Blurriness and Strange Patterns After Eye Injections
Ah, yes. Another adventure in age-related macular degeneration-induced legal blindness!
Yesterday I went for my monthly study appointment and to get my second confirmed, intravitreal injection. After the shot, the eye went “blind.” I mean cloudy, opaque. Nothing more than light perception for a few seconds. Then I had this “lace” pattern of gold “threads” and my vision came back. Alrighty, then.
What should we expect from injections?
I know that many of you are reacting like the doctors did: Yea? So? Happens all of the time.
Well, if this happens all of the time, why didn’t anybody WARN me?!?! I was casually aware I had always been asked if I could see a hand waving in front of my face every other time I had been through what I assumed was an injection, but I did not quite expect THAT.
Post-injection side effects
So, this is your official warning: eye injections can cause this scary phenomenon to occur. It is due to a sudden increase in eye pressure. And your official-unofficial reassurance: my vision is back to what it was before they scared the bejesus out of me and took years off my life.
Besides, if the loss of vision like that were permanent, they would not be giving millions of eye shots every year... or being so cavalier about it! Really, guys! Sheez!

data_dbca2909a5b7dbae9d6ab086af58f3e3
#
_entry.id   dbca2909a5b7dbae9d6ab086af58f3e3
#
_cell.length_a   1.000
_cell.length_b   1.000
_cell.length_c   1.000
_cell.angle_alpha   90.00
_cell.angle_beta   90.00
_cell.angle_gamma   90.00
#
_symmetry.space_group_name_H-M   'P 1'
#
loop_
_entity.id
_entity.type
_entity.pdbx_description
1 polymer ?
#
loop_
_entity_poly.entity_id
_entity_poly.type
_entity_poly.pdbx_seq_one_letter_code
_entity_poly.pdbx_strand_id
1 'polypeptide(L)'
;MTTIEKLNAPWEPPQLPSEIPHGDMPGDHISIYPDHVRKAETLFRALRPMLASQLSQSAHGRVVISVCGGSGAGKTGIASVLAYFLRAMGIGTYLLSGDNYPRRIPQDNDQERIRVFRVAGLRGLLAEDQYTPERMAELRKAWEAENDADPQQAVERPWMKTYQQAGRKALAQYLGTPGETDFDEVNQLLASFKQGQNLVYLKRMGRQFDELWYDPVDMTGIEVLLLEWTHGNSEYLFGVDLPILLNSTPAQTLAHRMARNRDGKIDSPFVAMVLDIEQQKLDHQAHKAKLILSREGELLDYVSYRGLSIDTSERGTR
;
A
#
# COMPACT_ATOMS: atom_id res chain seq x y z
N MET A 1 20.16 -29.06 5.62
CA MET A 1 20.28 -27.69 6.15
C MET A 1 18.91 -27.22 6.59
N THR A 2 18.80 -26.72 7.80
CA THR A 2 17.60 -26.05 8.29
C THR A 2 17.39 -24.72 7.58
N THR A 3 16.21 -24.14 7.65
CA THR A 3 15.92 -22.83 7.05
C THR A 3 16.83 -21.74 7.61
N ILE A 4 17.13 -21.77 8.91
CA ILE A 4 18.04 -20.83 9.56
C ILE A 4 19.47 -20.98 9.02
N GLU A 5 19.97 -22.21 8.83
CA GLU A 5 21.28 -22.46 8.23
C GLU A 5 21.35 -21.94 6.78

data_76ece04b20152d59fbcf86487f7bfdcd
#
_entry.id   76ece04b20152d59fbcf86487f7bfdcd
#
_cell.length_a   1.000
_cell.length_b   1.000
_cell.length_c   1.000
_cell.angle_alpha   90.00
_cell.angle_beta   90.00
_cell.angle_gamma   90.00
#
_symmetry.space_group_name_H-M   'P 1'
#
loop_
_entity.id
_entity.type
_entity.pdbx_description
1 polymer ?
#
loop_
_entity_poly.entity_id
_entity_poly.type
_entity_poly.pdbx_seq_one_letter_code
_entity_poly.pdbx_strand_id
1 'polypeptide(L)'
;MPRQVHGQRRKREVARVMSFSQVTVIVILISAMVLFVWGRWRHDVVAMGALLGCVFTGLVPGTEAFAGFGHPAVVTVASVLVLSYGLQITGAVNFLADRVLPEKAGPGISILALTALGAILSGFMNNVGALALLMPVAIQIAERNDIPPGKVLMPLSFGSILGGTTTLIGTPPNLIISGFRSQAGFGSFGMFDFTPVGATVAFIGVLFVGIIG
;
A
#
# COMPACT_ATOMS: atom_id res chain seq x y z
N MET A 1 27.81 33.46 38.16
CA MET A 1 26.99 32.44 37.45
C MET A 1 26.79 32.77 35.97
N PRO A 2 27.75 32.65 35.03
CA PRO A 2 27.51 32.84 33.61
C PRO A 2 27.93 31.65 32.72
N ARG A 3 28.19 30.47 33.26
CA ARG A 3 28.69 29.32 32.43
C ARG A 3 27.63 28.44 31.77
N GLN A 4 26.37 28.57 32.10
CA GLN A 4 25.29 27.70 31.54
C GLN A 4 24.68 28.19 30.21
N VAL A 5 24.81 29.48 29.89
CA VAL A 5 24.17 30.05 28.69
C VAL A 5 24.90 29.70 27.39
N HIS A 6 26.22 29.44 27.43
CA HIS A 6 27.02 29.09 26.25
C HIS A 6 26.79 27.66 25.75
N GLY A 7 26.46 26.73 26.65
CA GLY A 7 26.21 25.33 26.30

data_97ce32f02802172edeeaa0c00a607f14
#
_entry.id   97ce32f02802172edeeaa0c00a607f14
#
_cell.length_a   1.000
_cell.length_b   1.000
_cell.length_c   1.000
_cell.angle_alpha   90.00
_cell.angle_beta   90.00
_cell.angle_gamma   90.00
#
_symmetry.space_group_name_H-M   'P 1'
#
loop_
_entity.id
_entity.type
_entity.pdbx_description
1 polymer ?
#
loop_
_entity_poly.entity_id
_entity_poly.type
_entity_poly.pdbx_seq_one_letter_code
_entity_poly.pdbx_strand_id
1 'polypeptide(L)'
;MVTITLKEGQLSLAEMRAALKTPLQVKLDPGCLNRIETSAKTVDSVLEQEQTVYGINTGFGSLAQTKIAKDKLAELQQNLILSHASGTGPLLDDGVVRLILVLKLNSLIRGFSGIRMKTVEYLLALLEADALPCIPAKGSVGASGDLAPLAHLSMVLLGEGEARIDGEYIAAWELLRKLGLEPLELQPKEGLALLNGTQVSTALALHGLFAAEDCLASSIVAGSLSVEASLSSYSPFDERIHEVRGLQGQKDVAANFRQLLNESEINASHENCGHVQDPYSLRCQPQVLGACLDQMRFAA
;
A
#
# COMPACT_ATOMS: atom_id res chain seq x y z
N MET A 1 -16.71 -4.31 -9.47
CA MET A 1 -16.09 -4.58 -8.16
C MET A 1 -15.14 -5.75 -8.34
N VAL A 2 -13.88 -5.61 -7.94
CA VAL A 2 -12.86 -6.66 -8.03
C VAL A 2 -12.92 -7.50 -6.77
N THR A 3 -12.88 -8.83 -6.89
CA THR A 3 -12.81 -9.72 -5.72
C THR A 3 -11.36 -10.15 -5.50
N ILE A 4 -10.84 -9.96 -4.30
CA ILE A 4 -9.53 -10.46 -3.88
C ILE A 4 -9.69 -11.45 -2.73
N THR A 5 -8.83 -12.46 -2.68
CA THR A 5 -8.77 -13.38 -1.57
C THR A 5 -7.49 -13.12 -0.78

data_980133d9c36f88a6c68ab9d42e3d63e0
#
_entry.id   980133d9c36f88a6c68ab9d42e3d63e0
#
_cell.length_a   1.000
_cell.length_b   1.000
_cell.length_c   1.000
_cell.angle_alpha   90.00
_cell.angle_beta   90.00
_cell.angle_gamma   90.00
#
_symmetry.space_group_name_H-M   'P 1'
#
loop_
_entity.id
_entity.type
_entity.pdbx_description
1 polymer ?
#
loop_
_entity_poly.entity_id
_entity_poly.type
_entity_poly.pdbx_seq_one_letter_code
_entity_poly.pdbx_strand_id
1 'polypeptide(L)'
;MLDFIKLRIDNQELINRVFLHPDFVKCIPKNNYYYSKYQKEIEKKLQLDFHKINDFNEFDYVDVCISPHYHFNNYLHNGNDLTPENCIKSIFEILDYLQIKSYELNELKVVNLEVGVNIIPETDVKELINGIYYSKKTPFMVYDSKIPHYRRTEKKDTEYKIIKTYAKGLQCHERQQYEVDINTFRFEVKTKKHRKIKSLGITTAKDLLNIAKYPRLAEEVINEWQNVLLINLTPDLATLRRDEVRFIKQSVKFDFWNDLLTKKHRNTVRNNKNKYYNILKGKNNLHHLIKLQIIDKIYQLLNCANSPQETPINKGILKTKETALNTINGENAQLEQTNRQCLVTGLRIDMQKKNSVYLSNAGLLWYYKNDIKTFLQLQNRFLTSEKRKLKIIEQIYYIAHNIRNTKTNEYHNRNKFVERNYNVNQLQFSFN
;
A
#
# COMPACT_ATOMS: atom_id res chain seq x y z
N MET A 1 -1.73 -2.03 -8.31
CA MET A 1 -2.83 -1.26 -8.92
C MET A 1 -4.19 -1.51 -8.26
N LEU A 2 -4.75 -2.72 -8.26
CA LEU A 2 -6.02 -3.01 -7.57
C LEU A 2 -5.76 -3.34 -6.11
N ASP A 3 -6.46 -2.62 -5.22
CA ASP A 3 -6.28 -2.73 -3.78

Ok. Venting over... maybe.
Why does this happen?
It turns out that an increase in intraocular pressure - affectionally referred to as IOP -can be expected to occur whenever we have eye shots. The 2020 article "Current intravitreal therapy and ocular tension" reports IOP increases are a “known phenomenon” and suggests professional articles on the subject are not hard to find. 1
But what is IOP?
IOP is simply the pressure of the fluid inside the eye. After numbing my eye, the technicians use that tap, tap thing to measure my pressure. They are content when my IOP is what it normally is, 13 or 14. The average IOP is between 12 and 22 mmHG. 2 I guess that means my eye pressure numbers are pretty good.
Oh, and that tap tap thing? It is called an interocular pressure tonometer.
Sometimes I get it into my head to hold my breath when they are reading my eye pressure. That is when my pressure goes up, and I get told to “Breath!” According to EyeWorld’s article Improving the accuracy of intraocular pressure measurements, holding your breath increases pressure in your chest, elevating venous pressure and ultimately raises venous pressure in the eyes, reducing fluid outflow. Reduced fluid outflow leads to higher eye pressures. 3
And before you ask the question, the answer is “yes.” Elevated blood pressure - whether it is from holding your breath or any other reason - can increase eye pressure. That means my chronically high numbers probably contributed to my little crisis occurring. Lovely.
Understanding pressure increases
From what I have read so far, in general, spikes in eye pressure after injections are temporary. They are researching how much of a chance there may be for pressure increases to become permanent. Chronic high pressures are called glaucoma. So far, there appear to be no definitive studies on that question.
So, to summarize, be warned that sudden increases in IOP after eye shots can cause a really scary loss of vision for a few seconds. Be reassured it is temporary. In addition, high blood pressure is related to higher eye pressures. So…
Don't hold your breath
Thus far, eye shots are our best bet, Be sure to carry on with your treatments. Also, it may be a while before we have the answers about the long-term effects of eye shots on eye pressure, so, for goodness sake, don’t hold your breath!
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